Guide to Patagonia's Monsters & Mysterious beings

I have written a book on this intriguing subject which has just been published.
In this blog I will post excerpts and other interesting texts on this fascinating subject.

Austin Whittall

Wednesday, October 21, 2015

More on language diversity

I came across the map shown below, and I found it very similar to the map that I included in my previous post on Language diversity: it has the same clusters in Papua New Guinea, Amazonia and northern South America, South East Asia and Equatorial Africa. But! it depicted another thing, "Tone diversity".

The website that published that map has a very interesting post: Phonemic diversity decays "out of Africa"? (April 16, 2011)

Yes, the red dots are higher in Africa, S.E. Asia and PNG, but none in north Asia or Europe, and quite a few in America. Regarding the pink dots, America has more than the putative cradle od Amerindians (Siberia) or Europe.

The blog is very good as it makes fun of the paper it is criticizing.

Patagonian Monsters - Cryptozoology, Myths & legends in Patagonia Copyright 2009-2015 by Austin Whittall © 


  1. Austin,

    For what its worth, with regards to languages, I ran across this a while back.

    "The weather impacts not only upon our mood but also our voice. An international research team including scientists from the Max Planck Institutes for Psycholinguistics, Evolutionary Anthropology and Mathematics in the Sciences has analysed the influence of humidity on the evolution of languages. Their study has revealed that languages with a wide range of tone pitches are more prevalent in regions with high humidity levels. In contrast, languages with simpler tone pitches are mainly found in drier regions. This is explained by the fact that the vocal folds require a humid environment to produce the right tone."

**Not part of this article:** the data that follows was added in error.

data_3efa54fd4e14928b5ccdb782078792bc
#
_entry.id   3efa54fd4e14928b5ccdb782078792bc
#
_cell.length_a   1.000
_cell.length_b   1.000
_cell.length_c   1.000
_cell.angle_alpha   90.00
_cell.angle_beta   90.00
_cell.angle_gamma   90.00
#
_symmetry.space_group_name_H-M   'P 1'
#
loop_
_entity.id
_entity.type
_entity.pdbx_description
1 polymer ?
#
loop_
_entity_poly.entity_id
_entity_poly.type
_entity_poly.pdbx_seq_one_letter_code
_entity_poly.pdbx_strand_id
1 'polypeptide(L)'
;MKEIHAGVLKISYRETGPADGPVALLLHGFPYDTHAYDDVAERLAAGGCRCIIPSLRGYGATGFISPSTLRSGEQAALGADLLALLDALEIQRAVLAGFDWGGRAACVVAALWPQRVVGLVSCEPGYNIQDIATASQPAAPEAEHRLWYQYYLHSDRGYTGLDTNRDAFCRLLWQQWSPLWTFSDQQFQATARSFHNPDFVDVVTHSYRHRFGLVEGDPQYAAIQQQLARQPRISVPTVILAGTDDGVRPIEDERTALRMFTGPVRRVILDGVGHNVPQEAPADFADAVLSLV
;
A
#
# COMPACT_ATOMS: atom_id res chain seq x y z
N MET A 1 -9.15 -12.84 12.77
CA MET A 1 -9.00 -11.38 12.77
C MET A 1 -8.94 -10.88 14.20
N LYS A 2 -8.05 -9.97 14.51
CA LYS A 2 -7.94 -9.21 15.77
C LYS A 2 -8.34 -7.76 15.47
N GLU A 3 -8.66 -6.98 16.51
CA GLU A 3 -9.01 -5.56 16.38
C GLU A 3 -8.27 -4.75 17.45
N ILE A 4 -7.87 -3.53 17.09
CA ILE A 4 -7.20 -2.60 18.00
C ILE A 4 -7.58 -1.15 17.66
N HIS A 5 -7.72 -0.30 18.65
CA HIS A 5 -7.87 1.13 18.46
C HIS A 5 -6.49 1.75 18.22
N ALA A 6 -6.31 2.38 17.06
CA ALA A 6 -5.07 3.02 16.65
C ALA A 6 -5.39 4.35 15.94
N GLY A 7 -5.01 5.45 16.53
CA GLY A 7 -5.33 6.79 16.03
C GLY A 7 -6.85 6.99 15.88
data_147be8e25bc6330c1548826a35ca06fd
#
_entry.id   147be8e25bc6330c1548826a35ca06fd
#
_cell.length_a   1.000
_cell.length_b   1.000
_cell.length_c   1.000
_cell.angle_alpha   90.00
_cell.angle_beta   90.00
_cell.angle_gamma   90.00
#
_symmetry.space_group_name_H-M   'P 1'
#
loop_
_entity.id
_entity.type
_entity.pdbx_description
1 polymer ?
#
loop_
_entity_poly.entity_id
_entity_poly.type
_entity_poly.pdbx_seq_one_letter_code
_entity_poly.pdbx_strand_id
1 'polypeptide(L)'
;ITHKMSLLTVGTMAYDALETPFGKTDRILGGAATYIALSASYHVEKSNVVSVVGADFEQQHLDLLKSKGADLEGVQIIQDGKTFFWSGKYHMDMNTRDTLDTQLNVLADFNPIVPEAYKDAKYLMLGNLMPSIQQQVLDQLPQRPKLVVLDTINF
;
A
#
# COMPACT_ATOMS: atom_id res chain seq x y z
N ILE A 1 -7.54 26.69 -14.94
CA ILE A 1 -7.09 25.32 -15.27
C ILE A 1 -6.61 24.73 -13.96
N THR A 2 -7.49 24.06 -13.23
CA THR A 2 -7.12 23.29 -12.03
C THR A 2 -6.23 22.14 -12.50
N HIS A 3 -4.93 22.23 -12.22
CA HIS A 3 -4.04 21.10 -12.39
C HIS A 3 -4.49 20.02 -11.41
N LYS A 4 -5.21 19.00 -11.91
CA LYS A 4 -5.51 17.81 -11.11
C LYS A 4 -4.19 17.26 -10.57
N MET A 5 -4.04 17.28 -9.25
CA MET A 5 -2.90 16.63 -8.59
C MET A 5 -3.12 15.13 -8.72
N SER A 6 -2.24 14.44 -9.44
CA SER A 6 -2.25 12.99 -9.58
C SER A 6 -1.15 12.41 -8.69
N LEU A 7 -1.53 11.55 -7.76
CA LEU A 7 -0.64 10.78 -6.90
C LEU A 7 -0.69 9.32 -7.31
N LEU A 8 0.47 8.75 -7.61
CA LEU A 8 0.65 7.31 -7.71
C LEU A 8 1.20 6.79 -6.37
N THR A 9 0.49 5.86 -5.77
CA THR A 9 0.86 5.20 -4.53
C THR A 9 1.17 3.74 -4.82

2. For many of the tonal languages, historical linguistics reconstructs ancestral stages where there were no tones. Tonogenesis is a very recent phenomenon in Punjabi for example, which is at the western end of the Hindustani continuum and the only Indo-Aryan language (to my knowledge) with tones. In this language, a low tone, contrasting with higher tone elsewhere, developed out of the contrast between voiced aspirated stop consonants and other stops; the voiced aspirates lost their voice and aspiration once the contrast shifted to the tone cooccurring with the following vowel.

    Similar processes (including the kind of syllable-final consonant) are at the root of the multiple tones of southeast Asian and Sinitic languages, as well as the Athabaskan languages (the Apachean languages of the US Southwest, including Navajo, and their cousins in the Canadian Northwest and Alaska).

    Moving back in time would remove many of the red and pink dots — though it is possible that many formerly tonal languages might have lost that feature without a trace, much as Swahili has in comparison with other Bantu languages, or Russian compared to South Slavic and Baltic languages, and indeed most Indo-European languages compared to the reconstructed Proto-Indo-European language with its apparent tonal accent, still quite well preserved in ancient Greek and Sanskrit (and recorded as such in writing).


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